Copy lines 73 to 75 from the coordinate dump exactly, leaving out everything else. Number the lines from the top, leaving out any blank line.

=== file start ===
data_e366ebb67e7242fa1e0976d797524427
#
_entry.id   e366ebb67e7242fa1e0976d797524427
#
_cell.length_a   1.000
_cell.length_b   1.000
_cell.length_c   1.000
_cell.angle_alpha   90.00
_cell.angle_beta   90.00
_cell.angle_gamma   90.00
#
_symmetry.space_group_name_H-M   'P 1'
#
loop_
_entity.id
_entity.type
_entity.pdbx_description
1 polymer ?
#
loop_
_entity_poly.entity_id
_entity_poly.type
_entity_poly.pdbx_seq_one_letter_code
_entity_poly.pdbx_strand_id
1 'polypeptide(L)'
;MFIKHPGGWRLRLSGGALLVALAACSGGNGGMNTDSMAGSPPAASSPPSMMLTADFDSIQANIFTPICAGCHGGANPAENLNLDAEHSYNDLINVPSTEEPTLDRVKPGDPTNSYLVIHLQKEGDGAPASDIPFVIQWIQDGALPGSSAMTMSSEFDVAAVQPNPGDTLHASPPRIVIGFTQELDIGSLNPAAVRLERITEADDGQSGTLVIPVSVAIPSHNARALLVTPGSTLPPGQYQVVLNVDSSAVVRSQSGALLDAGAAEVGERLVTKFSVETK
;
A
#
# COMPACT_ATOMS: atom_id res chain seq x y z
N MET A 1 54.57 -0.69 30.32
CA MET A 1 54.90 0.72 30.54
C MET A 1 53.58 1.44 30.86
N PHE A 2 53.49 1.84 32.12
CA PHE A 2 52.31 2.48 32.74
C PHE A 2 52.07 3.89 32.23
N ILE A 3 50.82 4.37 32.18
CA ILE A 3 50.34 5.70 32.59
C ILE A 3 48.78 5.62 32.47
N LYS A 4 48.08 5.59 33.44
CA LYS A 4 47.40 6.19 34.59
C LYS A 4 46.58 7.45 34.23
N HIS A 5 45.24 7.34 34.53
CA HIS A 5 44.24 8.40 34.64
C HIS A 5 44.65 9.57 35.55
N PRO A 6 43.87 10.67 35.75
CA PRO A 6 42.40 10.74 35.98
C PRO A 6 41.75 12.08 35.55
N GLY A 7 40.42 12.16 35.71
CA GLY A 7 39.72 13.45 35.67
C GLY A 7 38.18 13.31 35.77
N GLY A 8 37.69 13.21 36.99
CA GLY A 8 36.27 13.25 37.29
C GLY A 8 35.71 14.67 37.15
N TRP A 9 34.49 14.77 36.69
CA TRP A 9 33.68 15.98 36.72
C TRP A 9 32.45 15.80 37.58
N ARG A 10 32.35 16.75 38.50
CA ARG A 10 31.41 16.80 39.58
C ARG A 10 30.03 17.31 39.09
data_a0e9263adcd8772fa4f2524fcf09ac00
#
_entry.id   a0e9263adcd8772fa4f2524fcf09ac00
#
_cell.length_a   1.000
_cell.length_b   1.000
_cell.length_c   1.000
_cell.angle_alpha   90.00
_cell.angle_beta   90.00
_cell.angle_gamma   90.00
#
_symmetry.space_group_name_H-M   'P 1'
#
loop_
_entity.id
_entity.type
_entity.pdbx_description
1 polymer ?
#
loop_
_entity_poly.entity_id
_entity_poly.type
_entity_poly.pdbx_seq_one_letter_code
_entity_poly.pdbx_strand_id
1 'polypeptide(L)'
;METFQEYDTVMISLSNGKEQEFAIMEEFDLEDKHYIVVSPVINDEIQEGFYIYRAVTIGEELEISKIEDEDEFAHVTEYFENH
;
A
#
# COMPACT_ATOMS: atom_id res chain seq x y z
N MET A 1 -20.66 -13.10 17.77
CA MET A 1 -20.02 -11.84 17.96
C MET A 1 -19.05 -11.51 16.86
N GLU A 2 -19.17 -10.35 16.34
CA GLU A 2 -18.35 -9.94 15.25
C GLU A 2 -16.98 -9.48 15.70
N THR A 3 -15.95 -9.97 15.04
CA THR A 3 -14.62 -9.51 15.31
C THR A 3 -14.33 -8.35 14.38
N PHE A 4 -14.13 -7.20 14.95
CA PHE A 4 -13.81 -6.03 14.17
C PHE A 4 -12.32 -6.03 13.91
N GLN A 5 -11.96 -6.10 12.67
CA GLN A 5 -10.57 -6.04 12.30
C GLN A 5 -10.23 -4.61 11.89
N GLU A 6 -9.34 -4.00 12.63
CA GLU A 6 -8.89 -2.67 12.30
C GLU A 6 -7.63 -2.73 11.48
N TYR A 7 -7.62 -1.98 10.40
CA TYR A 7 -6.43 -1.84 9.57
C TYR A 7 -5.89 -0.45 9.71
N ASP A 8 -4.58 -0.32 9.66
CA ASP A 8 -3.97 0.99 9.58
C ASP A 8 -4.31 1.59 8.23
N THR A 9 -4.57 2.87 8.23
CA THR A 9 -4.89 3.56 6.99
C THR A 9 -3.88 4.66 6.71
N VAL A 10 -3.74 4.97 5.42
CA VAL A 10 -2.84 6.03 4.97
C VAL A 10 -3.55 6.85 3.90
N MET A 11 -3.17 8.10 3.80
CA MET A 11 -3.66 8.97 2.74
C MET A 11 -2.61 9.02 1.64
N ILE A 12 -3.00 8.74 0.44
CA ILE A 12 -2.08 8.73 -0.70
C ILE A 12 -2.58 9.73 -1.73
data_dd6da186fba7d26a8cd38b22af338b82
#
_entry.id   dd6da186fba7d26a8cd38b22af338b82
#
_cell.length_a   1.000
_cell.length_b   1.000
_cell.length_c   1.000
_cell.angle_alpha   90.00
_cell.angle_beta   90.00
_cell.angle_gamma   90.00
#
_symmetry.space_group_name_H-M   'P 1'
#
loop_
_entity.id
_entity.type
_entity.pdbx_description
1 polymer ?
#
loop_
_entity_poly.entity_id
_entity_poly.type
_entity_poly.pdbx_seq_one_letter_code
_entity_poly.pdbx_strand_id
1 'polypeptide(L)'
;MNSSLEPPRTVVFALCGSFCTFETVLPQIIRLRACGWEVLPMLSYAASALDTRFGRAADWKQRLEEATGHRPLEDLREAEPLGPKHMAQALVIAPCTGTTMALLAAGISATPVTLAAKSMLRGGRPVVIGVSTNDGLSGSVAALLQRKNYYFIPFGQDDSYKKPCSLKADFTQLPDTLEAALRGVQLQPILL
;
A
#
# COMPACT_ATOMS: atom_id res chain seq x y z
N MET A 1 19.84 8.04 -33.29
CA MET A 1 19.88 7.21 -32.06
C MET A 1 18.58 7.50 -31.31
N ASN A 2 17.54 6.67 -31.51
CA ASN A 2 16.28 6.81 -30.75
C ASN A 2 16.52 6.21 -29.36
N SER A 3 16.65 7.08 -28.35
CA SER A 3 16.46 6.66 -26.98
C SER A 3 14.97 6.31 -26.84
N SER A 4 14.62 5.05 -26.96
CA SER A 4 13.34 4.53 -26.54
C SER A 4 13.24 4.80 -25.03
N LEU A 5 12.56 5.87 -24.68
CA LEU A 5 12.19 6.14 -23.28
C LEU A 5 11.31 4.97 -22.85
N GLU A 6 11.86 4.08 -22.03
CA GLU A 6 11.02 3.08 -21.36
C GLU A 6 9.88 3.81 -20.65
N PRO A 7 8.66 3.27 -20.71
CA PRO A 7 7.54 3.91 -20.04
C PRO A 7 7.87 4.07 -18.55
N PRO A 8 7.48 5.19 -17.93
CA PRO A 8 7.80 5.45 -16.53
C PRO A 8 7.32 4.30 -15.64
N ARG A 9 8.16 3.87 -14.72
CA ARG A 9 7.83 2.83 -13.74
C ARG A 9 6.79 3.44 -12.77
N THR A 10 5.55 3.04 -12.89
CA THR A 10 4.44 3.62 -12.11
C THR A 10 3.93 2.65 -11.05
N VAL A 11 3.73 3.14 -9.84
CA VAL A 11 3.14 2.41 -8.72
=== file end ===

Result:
#
loop_
_entity.id